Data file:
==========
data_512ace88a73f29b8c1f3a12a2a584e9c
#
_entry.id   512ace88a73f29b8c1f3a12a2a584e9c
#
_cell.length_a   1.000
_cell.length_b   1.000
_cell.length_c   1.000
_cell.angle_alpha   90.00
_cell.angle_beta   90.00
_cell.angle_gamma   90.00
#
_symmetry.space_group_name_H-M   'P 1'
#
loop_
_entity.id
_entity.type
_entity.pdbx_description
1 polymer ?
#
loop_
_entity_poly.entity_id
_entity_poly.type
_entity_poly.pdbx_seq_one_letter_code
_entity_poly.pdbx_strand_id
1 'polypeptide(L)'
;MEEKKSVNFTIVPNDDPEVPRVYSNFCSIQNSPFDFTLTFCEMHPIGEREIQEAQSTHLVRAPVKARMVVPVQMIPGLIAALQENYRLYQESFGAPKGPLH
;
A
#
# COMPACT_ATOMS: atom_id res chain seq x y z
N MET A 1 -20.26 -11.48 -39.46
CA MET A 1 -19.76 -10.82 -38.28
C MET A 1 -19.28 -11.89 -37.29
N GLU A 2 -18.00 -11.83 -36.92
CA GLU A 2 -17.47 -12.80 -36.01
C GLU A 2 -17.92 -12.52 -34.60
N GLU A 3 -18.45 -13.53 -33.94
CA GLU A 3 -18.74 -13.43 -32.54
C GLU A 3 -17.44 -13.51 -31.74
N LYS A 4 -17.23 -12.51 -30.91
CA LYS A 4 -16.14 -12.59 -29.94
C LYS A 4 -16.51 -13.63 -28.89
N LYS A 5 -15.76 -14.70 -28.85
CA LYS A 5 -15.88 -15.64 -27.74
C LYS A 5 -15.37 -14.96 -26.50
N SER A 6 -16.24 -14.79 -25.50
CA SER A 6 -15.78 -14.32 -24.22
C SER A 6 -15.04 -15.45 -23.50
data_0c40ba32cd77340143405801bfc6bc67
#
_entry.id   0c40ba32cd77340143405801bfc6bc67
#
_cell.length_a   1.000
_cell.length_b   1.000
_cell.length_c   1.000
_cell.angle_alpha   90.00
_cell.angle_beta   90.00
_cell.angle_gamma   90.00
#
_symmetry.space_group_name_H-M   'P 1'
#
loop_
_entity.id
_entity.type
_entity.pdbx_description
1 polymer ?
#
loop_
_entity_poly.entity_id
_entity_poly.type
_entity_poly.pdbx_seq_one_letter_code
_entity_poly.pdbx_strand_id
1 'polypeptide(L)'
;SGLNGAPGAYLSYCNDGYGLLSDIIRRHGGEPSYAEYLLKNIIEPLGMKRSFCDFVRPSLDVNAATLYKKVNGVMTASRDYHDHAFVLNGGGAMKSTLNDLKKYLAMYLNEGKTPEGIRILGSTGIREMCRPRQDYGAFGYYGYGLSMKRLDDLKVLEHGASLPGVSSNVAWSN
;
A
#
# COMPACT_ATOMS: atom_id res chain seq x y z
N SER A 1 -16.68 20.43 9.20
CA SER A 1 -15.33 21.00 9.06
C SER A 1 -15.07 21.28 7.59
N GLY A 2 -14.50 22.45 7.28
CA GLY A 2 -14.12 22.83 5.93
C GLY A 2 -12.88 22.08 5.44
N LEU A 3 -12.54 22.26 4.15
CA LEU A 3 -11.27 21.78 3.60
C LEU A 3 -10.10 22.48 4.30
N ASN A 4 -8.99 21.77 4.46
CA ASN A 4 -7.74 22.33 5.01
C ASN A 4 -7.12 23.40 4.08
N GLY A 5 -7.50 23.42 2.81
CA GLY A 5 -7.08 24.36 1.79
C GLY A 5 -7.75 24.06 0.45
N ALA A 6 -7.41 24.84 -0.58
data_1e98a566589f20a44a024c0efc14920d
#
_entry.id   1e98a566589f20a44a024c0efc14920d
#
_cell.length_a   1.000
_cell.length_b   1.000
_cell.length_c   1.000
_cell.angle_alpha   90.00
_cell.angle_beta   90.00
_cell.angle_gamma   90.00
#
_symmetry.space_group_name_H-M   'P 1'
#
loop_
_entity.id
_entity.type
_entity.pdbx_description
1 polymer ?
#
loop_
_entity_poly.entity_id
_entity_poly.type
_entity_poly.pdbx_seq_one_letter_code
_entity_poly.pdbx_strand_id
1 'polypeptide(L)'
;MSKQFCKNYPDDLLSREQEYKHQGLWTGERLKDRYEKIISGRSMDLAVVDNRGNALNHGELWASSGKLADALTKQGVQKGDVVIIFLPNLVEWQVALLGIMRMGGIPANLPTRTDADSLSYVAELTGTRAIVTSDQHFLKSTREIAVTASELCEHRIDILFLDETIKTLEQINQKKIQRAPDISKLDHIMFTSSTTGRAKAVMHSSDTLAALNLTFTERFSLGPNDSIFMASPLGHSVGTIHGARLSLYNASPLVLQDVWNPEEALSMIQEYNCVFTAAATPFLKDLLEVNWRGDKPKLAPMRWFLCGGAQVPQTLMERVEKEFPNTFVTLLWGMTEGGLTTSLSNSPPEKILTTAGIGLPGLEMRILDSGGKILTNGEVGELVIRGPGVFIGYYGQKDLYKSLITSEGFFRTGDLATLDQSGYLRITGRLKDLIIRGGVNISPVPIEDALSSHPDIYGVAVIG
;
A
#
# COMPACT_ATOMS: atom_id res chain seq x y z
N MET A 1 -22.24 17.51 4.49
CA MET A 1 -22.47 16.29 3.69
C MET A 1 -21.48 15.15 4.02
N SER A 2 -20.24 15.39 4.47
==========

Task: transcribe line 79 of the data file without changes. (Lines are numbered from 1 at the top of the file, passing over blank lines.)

N SER A 1 -16.68 20.43 9.20